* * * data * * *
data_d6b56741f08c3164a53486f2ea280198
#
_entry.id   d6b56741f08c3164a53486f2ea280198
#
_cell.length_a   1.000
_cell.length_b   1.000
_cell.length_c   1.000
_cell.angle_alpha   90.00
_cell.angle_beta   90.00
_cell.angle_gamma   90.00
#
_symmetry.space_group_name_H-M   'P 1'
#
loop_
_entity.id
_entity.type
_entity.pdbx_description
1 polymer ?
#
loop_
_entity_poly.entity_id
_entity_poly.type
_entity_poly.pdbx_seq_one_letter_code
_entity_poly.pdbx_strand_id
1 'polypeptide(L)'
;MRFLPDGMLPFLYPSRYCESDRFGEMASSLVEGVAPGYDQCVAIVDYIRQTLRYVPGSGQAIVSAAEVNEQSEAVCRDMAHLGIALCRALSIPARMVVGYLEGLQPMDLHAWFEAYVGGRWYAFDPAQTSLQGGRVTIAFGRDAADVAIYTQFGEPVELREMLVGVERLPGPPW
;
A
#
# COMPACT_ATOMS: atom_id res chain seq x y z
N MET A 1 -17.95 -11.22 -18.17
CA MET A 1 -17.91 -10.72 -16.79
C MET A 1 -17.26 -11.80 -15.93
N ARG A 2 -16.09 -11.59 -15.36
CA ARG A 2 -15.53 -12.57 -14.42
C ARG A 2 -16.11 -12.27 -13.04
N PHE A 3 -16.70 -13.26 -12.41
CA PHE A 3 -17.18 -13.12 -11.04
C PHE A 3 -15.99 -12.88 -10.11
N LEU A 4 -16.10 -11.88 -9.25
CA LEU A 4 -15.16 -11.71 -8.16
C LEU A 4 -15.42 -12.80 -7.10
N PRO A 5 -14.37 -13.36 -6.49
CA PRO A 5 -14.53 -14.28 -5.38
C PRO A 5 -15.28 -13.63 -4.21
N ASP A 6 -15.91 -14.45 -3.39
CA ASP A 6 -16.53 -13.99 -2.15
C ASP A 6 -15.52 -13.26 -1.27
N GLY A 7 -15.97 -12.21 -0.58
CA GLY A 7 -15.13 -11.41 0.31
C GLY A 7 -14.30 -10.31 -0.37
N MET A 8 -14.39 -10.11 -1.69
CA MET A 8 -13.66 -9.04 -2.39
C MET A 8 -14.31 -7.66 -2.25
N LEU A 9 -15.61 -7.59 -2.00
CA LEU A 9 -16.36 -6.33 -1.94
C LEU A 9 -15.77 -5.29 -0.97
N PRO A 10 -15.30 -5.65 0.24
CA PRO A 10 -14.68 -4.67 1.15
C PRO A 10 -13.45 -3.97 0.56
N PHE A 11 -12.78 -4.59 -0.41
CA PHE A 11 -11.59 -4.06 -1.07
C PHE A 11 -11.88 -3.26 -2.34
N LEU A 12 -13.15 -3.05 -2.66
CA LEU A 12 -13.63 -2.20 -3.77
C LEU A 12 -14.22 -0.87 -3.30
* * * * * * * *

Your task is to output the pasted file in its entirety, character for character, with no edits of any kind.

data_d6b56741f08c3164a53486f2ea280198
#
_entry.id   d6b56741f08c3164a53486f2ea280198
#
_cell.length_a   1.000
_cell.length_b   1.000
_cell.length_c   1.000
_cell.angle_alpha   90.00
_cell.angle_beta   90.00
_cell.angle_gamma   90.00
#
_symmetry.space_group_name_H-M   'P 1'
#
loop_
_entity.id
_entity.type
_entity.pdbx_description
1 polymer ?
#
loop_
_entity_poly.entity_id
_entity_poly.type
_entity_poly.pdbx_seq_one_letter_code
_entity_poly.pdbx_strand_id
1 'polypeptide(L)'
;MRFLPDGMLPFLYPSRYCESDRFGEMASSLVEGVAPGYDQCVAIVDYIRQTLRYVPGSGQAIVSAAEVNEQSEAVCRDMAHLGIALCRALSIPARMVVGYLEGLQPMDLHAWFEAYVGGRWYAFDPAQTSLQGGRVTIAFGRDAADVAIYTQFGEPVELREMLVGVERLPGPPW
;
A
#
# COMPACT_ATOMS: atom_id res chain seq x y z
N MET A 1 -17.95 -11.22 -18.17
CA MET A 1 -17.91 -10.72 -16.79
C MET A 1 -17.26 -11.80 -15.93
N ARG A 2 -16.09 -11.59 -15.36
CA ARG A 2 -15.53 -12.57 -14.42
C ARG A 2 -16.11 -12.27 -13.04
N PHE A 3 -16.70 -13.26 -12.41
CA PHE A 3 -17.18 -13.12 -11.04
C PHE A 3 -15.99 -12.88 -10.11
N LEU A 4 -16.10 -11.88 -9.25
CA LEU A 4 -15.16 -11.71 -8.16
C LEU A 4 -15.42 -12.80 -7.10
N PRO A 5 -14.37 -13.36 -6.49
CA PRO A 5 -14.53 -14.28 -5.38
C PRO A 5 -15.28 -13.63 -4.21
N ASP A 6 -15.91 -14.45 -3.39
CA ASP A 6 -16.53 -13.99 -2.15
C ASP A 6 -15.52 -13.26 -1.27
N GLY A 7 -15.97 -12.21 -0.58
CA GLY A 7 -15.13 -11.41 0.31
C GLY A 7 -14.30 -10.31 -0.37
N MET A 8 -14.39 -10.11 -1.69
CA MET A 8 -13.66 -9.04 -2.39
C MET A 8 -14.31 -7.66 -2.25
N LEU A 9 -15.61 -7.59 -2.00
CA LEU A 9 -16.36 -6.33 -1.94
C LEU A 9 -15.77 -5.29 -0.97
N PRO A 10 -15.30 -5.65 0.24
CA PRO A 10 -14.68 -4.67 1.15
C PRO A 10 -13.45 -3.97 0.56
N PHE A 11 -12.78 -4.59 -0.41
CA PHE A 11 -11.59 -4.06 -1.07
C PHE A 11 -11.88 -3.26 -2.34
N LEU A 12 -13.15 -3.05 -2.66
CA LEU A 12 -13.63 -2.20 -3.77
C LEU A 12 -14.22 -0.87 -3.30